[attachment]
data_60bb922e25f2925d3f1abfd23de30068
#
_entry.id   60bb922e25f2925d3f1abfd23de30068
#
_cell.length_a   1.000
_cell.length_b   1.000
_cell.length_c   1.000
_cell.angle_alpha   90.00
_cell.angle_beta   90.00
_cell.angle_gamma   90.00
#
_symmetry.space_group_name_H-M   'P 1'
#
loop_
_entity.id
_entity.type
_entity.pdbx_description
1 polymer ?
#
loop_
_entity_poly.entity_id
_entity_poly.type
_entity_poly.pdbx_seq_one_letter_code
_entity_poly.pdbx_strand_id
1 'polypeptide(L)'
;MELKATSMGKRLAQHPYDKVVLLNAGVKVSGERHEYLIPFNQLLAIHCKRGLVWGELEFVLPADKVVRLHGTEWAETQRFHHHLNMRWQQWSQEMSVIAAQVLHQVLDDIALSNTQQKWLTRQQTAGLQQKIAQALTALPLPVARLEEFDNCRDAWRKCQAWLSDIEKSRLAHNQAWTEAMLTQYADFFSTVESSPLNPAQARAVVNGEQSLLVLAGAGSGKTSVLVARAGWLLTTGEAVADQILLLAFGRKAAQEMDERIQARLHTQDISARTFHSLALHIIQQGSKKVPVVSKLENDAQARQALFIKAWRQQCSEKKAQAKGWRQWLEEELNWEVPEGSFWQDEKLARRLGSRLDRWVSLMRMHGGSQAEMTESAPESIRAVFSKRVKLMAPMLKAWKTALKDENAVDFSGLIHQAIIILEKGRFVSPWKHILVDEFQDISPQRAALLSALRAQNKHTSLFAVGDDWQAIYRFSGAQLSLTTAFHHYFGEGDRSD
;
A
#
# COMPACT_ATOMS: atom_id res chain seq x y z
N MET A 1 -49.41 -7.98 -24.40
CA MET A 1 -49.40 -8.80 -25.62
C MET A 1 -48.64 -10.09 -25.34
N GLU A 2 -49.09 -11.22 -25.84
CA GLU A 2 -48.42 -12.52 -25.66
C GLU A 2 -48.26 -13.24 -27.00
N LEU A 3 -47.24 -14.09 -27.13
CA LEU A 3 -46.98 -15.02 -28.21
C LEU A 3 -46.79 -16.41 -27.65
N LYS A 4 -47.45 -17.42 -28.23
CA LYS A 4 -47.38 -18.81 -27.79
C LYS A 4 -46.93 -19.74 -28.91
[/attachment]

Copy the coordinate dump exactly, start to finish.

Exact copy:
data_60bb922e25f2925d3f1abfd23de30068
#
_entry.id   60bb922e25f2925d3f1abfd23de30068
#
_cell.length_a   1.000
_cell.length_b   1.000
_cell.length_c   1.000
_cell.angle_alpha   90.00
_cell.angle_beta   90.00
_cell.angle_gamma   90.00
#
_symmetry.space_group_name_H-M   'P 1'
#
loop_
_entity.id
_entity.type
_entity.pdbx_description
1 polymer ?
#
loop_
_entity_poly.entity_id
_entity_poly.type
_entity_poly.pdbx_seq_one_letter_code
_entity_poly.pdbx_strand_id
1 'polypeptide(L)'
;MELKATSMGKRLAQHPYDKVVLLNAGVKVSGERHEYLIPFNQLLAIHCKRGLVWGELEFVLPADKVVRLHGTEWAETQRFHHHLNMRWQQWSQEMSVIAAQVLHQVLDDIALSNTQQKWLTRQQTAGLQQKIAQALTALPLPVARLEEFDNCRDAWRKCQAWLSDIEKSRLAHNQAWTEAMLTQYADFFSTVESSPLNPAQARAVVNGEQSLLVLAGAGSGKTSVLVARAGWLLTTGEAVADQILLLAFGRKAAQEMDERIQARLHTQDISARTFHSLALHIIQQGSKKVPVVSKLENDAQARQALFIKAWRQQCSEKKAQAKGWRQWLEEELNWEVPEGSFWQDEKLARRLGSRLDRWVSLMRMHGGSQAEMTESAPESIRAVFSKRVKLMAPMLKAWKTALKDENAVDFSGLIHQAIIILEKGRFVSPWKHILVDEFQDISPQRAALLSALRAQNKHTSLFAVGDDWQAIYRFSGAQLSLTTAFHHYFGEGDRSD
;
A
#
# COMPACT_ATOMS: atom_id res chain seq x y z
N MET A 1 -49.41 -7.98 -24.40
CA MET A 1 -49.40 -8.80 -25.62
C MET A 1 -48.64 -10.09 -25.34
N GLU A 2 -49.09 -11.22 -25.84
CA GLU A 2 -48.42 -12.52 -25.66
C GLU A 2 -48.26 -13.24 -27.00
N LEU A 3 -47.24 -14.09 -27.13
CA LEU A 3 -46.98 -15.02 -28.21
C LEU A 3 -46.79 -16.41 -27.65
N LYS A 4 -47.45 -17.42 -28.23
CA LYS A 4 -47.38 -18.81 -27.79
C LYS A 4 -46.93 -19.74 -28.91